Caltrain will roll forward with a high-tech train control system and other safety improvements thanks to a $3.2 million grant from the Department of Transportation, the rail agency announced Monday.
The new control system, called Positive Train Control, is used by electric trains around the world and helps prevent collisions by automatically tracking trains and stopping them when another train is detected on the same track nearby.
Eventually, all of Caltrain’s rolling stock will be replaced with electric cars, making the whole system more efficient, cheaper to operate, and faster. The new trains will also reduce greenhouse gas emissions by 90 percent below current levels, Caltrain said in an announcement Monday.
U.S. Representative Anna Eshoo (CA-14), a strong advocate for the project, said, “Commuters deserve safe, efficient and cost-effective modes of transportation. This funding will go a long way toward modernizing the Peninsula’s transit system and helping our local economy.”
The grant from DOT comes alongside nearly $705 million allocated from the high-speed rail fund, which was approved by California voters.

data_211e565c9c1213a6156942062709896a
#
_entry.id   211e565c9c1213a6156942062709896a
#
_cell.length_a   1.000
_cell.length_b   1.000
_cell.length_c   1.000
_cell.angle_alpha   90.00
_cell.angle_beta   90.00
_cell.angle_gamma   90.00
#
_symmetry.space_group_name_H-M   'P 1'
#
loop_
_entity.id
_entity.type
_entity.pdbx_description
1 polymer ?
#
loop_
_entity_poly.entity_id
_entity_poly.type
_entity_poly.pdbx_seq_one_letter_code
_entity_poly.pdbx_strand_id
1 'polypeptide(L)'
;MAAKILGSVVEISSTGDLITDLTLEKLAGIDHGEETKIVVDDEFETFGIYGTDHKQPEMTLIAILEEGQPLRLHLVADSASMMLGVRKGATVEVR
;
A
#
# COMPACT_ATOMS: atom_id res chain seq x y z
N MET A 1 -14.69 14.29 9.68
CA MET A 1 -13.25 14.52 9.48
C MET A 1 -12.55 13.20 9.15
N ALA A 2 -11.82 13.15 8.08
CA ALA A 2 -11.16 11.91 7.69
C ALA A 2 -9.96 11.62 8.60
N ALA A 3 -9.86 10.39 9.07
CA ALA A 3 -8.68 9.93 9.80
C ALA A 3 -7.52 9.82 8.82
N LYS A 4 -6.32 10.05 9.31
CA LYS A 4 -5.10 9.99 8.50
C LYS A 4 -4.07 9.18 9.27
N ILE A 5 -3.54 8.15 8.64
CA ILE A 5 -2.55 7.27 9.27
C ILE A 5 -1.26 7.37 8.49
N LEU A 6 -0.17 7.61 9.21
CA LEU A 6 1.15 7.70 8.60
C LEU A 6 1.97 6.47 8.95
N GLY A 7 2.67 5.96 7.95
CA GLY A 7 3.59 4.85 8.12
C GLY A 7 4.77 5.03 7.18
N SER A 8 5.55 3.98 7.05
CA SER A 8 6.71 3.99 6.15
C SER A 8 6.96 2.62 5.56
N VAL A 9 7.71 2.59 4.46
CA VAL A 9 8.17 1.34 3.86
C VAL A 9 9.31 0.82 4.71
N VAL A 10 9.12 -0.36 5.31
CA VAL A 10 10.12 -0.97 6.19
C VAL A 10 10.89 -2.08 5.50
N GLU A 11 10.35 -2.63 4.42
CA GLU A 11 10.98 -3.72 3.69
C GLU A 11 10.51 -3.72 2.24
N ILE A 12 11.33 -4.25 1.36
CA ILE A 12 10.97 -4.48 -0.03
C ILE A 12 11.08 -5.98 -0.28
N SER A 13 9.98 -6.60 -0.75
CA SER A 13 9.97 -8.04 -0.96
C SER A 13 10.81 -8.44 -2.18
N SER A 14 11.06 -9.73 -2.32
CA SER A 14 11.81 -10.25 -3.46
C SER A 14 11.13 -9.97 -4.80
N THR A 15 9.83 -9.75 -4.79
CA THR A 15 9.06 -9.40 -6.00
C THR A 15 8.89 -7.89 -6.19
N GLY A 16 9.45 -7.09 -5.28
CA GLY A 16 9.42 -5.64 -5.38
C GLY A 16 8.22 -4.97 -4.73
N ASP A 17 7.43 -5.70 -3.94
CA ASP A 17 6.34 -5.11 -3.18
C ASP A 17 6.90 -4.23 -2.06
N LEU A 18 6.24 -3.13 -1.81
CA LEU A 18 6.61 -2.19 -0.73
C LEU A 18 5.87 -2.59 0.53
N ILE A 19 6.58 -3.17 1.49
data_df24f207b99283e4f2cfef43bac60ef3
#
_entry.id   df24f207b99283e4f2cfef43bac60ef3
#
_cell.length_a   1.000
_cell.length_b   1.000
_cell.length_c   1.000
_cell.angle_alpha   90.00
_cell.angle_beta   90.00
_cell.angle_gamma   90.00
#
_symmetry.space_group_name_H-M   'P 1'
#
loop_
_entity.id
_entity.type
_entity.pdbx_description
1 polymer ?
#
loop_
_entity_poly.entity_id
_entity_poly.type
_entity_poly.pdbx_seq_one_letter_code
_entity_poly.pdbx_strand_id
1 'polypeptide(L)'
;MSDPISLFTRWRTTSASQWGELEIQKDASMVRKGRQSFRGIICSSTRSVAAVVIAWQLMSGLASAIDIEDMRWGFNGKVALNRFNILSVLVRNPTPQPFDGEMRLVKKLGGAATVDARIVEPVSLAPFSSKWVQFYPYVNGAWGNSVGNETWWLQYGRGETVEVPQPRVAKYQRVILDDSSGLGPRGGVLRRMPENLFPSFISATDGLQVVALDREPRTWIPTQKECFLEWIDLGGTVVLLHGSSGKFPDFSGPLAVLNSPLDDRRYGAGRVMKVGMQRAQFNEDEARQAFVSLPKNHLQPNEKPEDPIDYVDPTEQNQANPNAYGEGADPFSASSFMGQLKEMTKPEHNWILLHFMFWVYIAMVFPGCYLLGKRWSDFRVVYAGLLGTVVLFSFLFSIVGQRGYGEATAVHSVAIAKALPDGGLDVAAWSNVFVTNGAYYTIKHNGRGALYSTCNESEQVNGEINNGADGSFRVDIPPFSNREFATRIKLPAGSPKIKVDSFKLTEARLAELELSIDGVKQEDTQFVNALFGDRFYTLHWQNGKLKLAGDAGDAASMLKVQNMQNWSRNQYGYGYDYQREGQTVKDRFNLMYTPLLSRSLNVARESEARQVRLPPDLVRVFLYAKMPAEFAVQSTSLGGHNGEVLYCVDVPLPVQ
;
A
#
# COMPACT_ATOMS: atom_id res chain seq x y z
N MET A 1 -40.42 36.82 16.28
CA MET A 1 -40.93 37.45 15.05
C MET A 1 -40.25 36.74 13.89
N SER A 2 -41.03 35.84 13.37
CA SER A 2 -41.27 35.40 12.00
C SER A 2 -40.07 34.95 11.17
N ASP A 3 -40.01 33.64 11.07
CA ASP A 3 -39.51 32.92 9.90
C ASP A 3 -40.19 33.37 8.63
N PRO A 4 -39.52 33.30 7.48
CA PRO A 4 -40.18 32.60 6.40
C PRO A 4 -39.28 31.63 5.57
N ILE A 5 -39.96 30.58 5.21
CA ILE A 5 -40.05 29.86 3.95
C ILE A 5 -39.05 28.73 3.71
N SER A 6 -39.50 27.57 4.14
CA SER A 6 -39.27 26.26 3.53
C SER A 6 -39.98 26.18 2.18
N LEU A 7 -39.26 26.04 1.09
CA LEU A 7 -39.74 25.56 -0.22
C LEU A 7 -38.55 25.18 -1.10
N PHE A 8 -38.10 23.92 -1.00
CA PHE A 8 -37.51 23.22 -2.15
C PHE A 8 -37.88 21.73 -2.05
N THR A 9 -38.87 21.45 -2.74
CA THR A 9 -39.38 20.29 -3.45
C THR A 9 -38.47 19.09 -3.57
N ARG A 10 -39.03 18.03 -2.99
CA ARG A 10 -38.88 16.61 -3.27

Proponents tout the job-creation benefits of the project, which they say includes thousands of new jobs in the Bay Area.
Caltrain also cites a study by the bay Area Economic Institute which found that the modernization effort will lead to $2.5 billion in economic value, including travel time savings and property value increases near train stations.
Fans of Caltrain have long called for an electric modernization effort, saying it’s the only way to make the system financially secure. With the recent boost in ridership, the trains are nearly at capacity, but the agency is struggling to keep up with demand due to an ongoing deficit.
The new electric trains will allow for a boost in revenue because they will be able to accommodate more riders, Caltrain said.